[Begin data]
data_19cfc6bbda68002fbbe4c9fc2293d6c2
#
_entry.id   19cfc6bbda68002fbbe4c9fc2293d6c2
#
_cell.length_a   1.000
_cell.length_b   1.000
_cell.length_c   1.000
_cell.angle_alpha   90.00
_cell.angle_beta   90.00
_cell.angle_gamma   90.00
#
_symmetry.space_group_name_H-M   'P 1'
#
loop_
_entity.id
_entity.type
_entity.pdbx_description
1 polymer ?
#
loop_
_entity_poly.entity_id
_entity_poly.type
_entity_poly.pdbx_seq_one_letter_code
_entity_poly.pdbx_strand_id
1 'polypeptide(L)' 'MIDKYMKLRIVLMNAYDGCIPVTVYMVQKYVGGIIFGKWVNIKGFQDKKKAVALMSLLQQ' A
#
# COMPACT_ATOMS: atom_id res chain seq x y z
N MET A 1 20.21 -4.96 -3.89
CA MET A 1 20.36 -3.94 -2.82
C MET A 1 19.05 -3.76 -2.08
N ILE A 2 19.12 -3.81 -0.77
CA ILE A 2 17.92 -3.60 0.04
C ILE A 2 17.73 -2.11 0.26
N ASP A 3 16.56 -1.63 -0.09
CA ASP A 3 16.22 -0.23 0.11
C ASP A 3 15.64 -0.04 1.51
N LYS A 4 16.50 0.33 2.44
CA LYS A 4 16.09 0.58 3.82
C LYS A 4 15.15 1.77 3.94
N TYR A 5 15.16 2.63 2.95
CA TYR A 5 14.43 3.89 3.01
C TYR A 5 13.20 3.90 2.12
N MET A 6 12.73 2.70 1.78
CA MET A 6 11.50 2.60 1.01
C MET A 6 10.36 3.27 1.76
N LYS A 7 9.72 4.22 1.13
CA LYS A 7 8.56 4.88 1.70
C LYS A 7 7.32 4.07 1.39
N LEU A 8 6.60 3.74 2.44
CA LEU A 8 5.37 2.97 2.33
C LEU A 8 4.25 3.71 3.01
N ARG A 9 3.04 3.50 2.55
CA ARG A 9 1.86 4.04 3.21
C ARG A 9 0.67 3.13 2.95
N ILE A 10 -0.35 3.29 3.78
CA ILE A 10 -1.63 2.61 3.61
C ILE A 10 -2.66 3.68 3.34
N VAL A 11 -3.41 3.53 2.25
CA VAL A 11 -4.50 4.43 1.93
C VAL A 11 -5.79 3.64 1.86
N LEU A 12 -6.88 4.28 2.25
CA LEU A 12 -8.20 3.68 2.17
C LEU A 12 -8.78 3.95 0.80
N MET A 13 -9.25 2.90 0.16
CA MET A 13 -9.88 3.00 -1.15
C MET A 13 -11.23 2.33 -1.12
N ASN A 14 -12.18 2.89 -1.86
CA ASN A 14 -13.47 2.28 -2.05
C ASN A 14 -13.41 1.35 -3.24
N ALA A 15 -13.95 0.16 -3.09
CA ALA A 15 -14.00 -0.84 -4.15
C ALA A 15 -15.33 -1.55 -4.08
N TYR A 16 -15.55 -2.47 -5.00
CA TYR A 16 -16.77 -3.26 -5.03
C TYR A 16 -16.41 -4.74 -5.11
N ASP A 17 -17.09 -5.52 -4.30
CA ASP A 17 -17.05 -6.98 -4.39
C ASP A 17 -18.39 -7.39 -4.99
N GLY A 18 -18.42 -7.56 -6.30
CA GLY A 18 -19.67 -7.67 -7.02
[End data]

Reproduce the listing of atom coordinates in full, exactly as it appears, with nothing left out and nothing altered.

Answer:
data_19cfc6bbda68002fbbe4c9fc2293d6c2
#
_entry.id   19cfc6bbda68002fbbe4c9fc2293d6c2
#
_cell.length_a   1.000
_cell.length_b   1.000
_cell.length_c   1.000
_cell.angle_alpha   90.00
_cell.angle_beta   90.00
_cell.angle_gamma   90.00
#
_symmetry.space_group_name_H-M   'P 1'
#
loop_
_entity.id
_entity.type
_entity.pdbx_description
1 polymer ?
#
loop_
_entity_poly.entity_id
_entity_poly.type
_entity_poly.pdbx_seq_one_letter_code
_entity_poly.pdbx_strand_id
1 'polypeptide(L)' 'MIDKYMKLRIVLMNAYDGCIPVTVYMVQKYVGGIIFGKWVNIKGFQDKKKAVALMSLLQQ' A
#
# COMPACT_ATOMS: atom_id res chain seq x y z
N MET A 1 20.21 -4.96 -3.89
CA MET A 1 20.36 -3.94 -2.82
C MET A 1 19.05 -3.76 -2.08
N ILE A 2 19.12 -3.81 -0.77
CA ILE A 2 17.92 -3.60 0.04
C ILE A 2 17.73 -2.11 0.26
N ASP A 3 16.56 -1.63 -0.09
CA ASP A 3 16.22 -0.23 0.11
C ASP A 3 15.64 -0.04 1.51
N LYS A 4 16.50 0.33 2.44
CA LYS A 4 16.09 0.58 3.82
C LYS A 4 15.15 1.77 3.94
N TYR A 5 15.16 2.63 2.95
CA TYR A 5 14.43 3.89 3.01
C TYR A 5 13.20 3.90 2.12
N MET A 6 12.73 2.70 1.78
CA MET A 6 11.50 2.60 1.01
C MET A 6 10.36 3.27 1.76
N LYS A 7 9.72 4.22 1.13
CA LYS A 7 8.56 4.88 1.70
C LYS A 7 7.32 4.07 1.39
N LEU A 8 6.60 3.74 2.44
CA LEU A 8 5.37 2.97 2.33
C LEU A 8 4.25 3.71 3.01
N ARG A 9 3.04 3.50 2.55
CA ARG A 9 1.86 4.04 3.21
C ARG A 9 0.67 3.13 2.95
N ILE A 10 -0.35 3.29 3.78
CA ILE A 10 -1.63 2.61 3.61
C ILE A 10 -2.66 3.68 3.34
N VAL A 11 -3.41 3.53 2.25
CA VAL A 11 -4.50 4.43 1.93
C VAL A 11 -5.79 3.64 1.86
N LEU A 12 -6.88 4.28 2.25
CA LEU A 12 -8.20 3.68 2.17
C LEU A 12 -8.78 3.95 0.80
N MET A 13 -9.25 2.90 0.16
CA MET A 13 -9.88 3.00 -1.15
C MET A 13 -11.23 2.33 -1.12
N ASN A 14 -12.18 2.89 -1.86
CA ASN A 14 -13.47 2.28 -2.05
C ASN A 14 -13.41 1.35 -3.24
N ALA A 15 -13.95 0.16 -3.09
CA ALA A 15 -14.00 -0.84 -4.15
C ALA A 15 -15.33 -1.55 -4.08
N TYR A 16 -15.55 -2.47 -5.00
CA TYR A 16 -16.77 -3.26 -5.03
C TYR A 16 -16.41 -4.74 -5.11
N ASP A 17 -17.09 -5.52 -4.30
CA ASP A 17 -17.05 -6.98 -4.39
C ASP A 17 -18.39 -7.39 -4.99
N GLY A 18 -18.42 -7.56 -6.30
CA GLY A 18 -19.67 -7.67 -7.02